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Another brick in the wall

Courtesy of wikimedia

The attacks in Brussels remind us of one simple, inescapable fact: fear, more than love, can motivate people to do horrible things. 

I have no doubt that the killers in Brussels, much like the killers in Paris and those in countless other terrorist incidents connected to either ISIS or Al-Qaeda, knew this well. They knew that the West, and America in particular, would see this as an assault upon all that we hold sacred. They want us to be scared, and to react to that fear with measures that validate their stated belief that the West is conspiring to “crush” Islam. 

If we build Donald Trump’s fabled wall, the terrorists win. It’s as simple as that. 

What’s scary isn’t that this fact is self-evident; what’s scary is how many people, made aware of this irony, nonetheless rally to the notion of Trump or anyone else as a “strong leader” who will protect us from the Big Bad (Brown-Skinned) Guy. Politics works best when fear is utilized to motivate the electorate, and business has been a-booming. 

We see the world as a sort of either/or proposal, when actually there are almost always nuances. The United States and the Soviet Union squared off against one another for almost fifty years (between Hiroshima-and-Nagasaki and the fall of Communism) armed to the teeth with nuclear arms, with the real consequences of what an atomic strike would mean for the world keeping each from hitting that trigger. Now we’re the only one left standing, and it’s incredibly easy and satisfying to say “bomb [the terrorists] back to the Stone Age.” 

That’s what the terrorists want; it legitimizes their belief that we hate Muslims and want to eradicate them. It is the fuel to their fire, and we’re suckers for falling for it. Do we need to stand up to the terrorists and hunt them down like the dogs that they are? Absolutely. But we would be able to fight the endless “War on Terror” more effectively if we create allies in the region, among the people. In Vietnam, there was talk of winning the “hearts and minds” of the South Vietnamese people, and while it certainly didn’t work in that instance, it might be a policy worth considering now if approached with less cynicism than the architects of that war had. But it’s hard to do that when the frontrunner in the presidential race is calling for “temporary” bans on all Muslim refugees. How “temporary” would these bans be if we’re too scared to even let in the ones who are being massacred by terrorist thugs?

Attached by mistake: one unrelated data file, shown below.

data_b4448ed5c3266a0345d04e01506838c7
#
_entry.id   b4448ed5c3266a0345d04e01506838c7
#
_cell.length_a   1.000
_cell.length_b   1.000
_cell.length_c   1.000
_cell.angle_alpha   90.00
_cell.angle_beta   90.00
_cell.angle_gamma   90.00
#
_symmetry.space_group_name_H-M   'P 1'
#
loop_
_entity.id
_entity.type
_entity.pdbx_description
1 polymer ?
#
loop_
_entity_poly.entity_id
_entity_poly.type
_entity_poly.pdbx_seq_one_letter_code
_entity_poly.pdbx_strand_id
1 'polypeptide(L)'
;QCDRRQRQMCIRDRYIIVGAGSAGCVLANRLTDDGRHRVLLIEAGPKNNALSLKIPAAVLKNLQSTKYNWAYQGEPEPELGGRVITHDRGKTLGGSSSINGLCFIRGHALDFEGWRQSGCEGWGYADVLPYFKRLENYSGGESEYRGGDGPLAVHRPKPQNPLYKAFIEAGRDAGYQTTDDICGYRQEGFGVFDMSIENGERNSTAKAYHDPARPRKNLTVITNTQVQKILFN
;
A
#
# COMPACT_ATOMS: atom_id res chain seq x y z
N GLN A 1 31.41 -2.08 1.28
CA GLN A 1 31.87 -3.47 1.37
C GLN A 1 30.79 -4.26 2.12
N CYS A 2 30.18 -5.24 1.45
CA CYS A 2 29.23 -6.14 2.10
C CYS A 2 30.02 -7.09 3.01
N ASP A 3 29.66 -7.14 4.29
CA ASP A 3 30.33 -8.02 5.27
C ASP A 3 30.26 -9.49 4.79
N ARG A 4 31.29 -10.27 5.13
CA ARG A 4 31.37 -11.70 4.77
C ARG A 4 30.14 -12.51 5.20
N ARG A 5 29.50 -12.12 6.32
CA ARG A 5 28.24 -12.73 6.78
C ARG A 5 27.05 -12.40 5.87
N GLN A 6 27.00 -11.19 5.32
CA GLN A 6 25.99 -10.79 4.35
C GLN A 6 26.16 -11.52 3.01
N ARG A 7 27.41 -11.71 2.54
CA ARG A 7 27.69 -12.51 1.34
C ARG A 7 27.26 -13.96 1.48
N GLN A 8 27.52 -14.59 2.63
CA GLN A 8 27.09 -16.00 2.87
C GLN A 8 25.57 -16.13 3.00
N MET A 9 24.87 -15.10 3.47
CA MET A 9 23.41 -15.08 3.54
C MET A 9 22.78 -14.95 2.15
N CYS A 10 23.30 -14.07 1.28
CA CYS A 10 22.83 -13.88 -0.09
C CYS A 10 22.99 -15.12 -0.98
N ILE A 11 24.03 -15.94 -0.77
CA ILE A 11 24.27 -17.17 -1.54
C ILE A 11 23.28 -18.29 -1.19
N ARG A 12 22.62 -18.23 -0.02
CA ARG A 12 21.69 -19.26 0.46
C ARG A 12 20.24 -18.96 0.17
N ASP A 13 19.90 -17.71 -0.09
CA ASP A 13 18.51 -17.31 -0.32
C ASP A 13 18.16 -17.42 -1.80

The world is a scary place, and how we respond to that determines what kind of people we will be. I’m sure that Trump’s fans are embracing the notion, right now, that Brussels “proves” Trump right in his assertion that we need walls and borders between us and the rest of the world. But I’m an English major, and I’ve read stories (like Poe’s “The Masque of the Red Death”) about how ineffective walls can be. Hell, I’m old enough to remember when the Berlin Wall came down; it was in place for almost thirty years, and countless people tried to scale it or seek freedom through the checkpoints to the West. 

Eventually it crumbled under the weight of the German people’s desire to unite their country once more. Walls seem like a good idea, and it could be that we do indeed need a wall of some sort, to keep out the “bad people.” But walls also signal something else to the rest of the world: our weakness to the fears that motivate the wall’s erection in the first place. Walls mean that we look out not from a position of strength, but from a position of fear and hatred. When we build walls, or “temporarily” ban

people from coming in, we say to the world that we’re gutless cowards, afraid of our own shadow. 

Tell me again how in the hell that makes America great again … 

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